And lastly, develop a thick skin. This is easier said than done and takes WAY longer than feels fair. Some writers never really get there. But rejection is a big part of this business, and it doesn’t just end with signing a publishing contract. As all writers will tell you, it’s a job with ups and downs just like any other. Disappointment will happen, as will total awesomeness. Don’t let the disappointment blind you to the awesomeness, and try not to take anything too personally. As a good friend of mine once said to me, “It’s not life or death; it’s just publishing.” :)
What's the best way to get an internship in the publishing industry, specifically the area of editing?
Apply, apply, apply. Demonstrate that you have the necessary skills for editing, which really involve a keen knowledge of the marketplace (what’s been selling, both to consumers—check the NYT bestseller list, and maybe ask your local booksellers what’s popular—and to editors—for that, Publishers Marketplace is your best bet; also Publishers Weekly does deal reports), a broad reading list (you should mention several titles that you read and loved in your cover letter, many of which should be titles that the publisher has published recently), and a real desire to learn.
Nobody expects interns to come in with a ton of experience, and unfortunately, as with all competitive, coveted things, it can require a lot of luck to get an internship at a big publishing house. But demonstrating a love for books and reading is always important, and a knowledge of the marketplace is highly desireable. Also, don’t forget about smaller presses/university presses, even educational publishers. Before I worked at Penguin I was an editorial assistant at a textbook publishing house, and an intern at a very tiny nonfiction trade publisher, and both of those experiences were so great, both on a personnel level, and also a learning level. If you’re not in NY but you still want to get an internship in publishing, definitely look to go the small press/university press route. There’s a lot out there when you start to look.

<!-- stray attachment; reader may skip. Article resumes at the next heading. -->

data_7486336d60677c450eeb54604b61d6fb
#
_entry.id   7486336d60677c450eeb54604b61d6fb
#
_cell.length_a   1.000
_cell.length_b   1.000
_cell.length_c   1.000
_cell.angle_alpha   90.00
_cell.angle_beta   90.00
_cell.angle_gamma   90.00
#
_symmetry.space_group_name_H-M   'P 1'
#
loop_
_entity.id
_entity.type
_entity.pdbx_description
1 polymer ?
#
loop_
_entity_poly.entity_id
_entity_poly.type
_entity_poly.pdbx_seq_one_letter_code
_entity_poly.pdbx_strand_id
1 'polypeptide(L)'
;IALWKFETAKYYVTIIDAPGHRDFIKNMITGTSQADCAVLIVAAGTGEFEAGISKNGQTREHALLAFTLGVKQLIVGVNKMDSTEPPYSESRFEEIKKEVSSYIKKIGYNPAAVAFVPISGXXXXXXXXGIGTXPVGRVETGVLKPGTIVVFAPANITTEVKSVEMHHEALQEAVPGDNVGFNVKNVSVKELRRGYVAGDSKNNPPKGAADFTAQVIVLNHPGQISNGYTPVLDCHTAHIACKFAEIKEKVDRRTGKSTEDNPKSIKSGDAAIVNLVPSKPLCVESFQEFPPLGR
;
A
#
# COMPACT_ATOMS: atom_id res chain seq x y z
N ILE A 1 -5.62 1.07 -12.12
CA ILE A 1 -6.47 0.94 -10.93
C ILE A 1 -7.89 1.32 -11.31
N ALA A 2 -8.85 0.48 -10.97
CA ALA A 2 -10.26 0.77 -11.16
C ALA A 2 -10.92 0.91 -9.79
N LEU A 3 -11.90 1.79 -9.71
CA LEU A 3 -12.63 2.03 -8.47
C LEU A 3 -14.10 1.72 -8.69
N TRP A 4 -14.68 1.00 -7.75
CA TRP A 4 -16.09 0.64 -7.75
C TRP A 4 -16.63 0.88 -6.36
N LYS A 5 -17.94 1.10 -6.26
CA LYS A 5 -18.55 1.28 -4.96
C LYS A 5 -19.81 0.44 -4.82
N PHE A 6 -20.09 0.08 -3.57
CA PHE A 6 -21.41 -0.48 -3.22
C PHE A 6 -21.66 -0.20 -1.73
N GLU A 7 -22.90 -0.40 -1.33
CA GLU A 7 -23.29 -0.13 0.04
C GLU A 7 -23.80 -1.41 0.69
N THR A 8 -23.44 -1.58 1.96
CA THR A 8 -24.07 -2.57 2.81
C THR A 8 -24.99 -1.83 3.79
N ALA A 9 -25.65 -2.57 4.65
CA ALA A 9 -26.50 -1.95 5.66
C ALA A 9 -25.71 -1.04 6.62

I sent an e-mail a long time ago for this e-mail "yrmarketing" but no one answer me. Can you send me another e-mail? I have a site about books & we do book reviews. How can i do a partnership with you? Can you give an ARC of your books? Thanks:
That is the only email address we have. Unfortunately, we get so much email that we can’t respond to everything, nor are we able to fulfill all (or, really, even a substantial amount) of the ARC requests that we receive. Building relationships with publishers takes a lot of time and patience and polite following up, because there are so, so few of us, but we do our best. The only advice I can give is to resend your email.
about the John Green quote, you do realize the main character of the book says that at the start but actually spends the rest of the book realizing how wrong he is for thinking that way?